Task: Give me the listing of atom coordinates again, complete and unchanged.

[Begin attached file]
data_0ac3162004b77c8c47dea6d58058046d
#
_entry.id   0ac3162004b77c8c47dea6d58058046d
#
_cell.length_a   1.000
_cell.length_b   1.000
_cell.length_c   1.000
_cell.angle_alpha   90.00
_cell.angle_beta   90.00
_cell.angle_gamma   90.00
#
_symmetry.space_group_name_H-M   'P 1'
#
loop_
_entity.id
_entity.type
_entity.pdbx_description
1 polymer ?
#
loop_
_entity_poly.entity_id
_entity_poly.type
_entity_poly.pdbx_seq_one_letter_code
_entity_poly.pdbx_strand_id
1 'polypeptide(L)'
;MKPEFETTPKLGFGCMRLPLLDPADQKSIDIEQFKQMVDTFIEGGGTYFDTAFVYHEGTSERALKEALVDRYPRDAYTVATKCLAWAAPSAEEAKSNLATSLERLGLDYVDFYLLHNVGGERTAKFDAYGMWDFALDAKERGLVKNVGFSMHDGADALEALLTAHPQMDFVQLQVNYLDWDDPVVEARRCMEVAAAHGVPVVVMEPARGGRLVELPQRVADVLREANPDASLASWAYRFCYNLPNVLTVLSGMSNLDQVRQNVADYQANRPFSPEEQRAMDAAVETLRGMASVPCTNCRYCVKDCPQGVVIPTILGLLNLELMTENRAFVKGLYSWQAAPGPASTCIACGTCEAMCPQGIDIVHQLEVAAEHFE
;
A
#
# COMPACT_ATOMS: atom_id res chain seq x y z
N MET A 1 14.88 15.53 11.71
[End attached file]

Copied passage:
data_0ac3162004b77c8c47dea6d58058046d
#
_entry.id   0ac3162004b77c8c47dea6d58058046d
#
_cell.length_a   1.000
_cell.length_b   1.000
_cell.length_c   1.000
_cell.angle_alpha   90.00
_cell.angle_beta   90.00
_cell.angle_gamma   90.00
#
_symmetry.space_group_name_H-M   'P 1'
#
loop_
_entity.id
_entity.type
_entity.pdbx_description
1 polymer ?
#
loop_
_entity_poly.entity_id
_entity_poly.type
_entity_poly.pdbx_seq_one_letter_code
_entity_poly.pdbx_strand_id
1 'polypeptide(L)'
;MKPEFETTPKLGFGCMRLPLLDPADQKSIDIEQFKQMVDTFIEGGGTYFDTAFVYHEGTSERALKEALVDRYPRDAYTVATKCLAWAAPSAEEAKSNLATSLERLGLDYVDFYLLHNVGGERTAKFDAYGMWDFALDAKERGLVKNVGFSMHDGADALEALLTAHPQMDFVQLQVNYLDWDDPVVEARRCMEVAAAHGVPVVVMEPARGGRLVELPQRVADVLREANPDASLASWAYRFCYNLPNVLTVLSGMSNLDQVRQNVADYQANRPFSPEEQRAMDAAVETLRGMASVPCTNCRYCVKDCPQGVVIPTILGLLNLELMTENRAFVKGLYSWQAAPGPASTCIACGTCEAMCPQGIDIVHQLEVAAEHFE
;
A
#
# COMPACT_ATOMS: atom_id res chain seq x y z
N MET A 1 14.88 15.53 11.71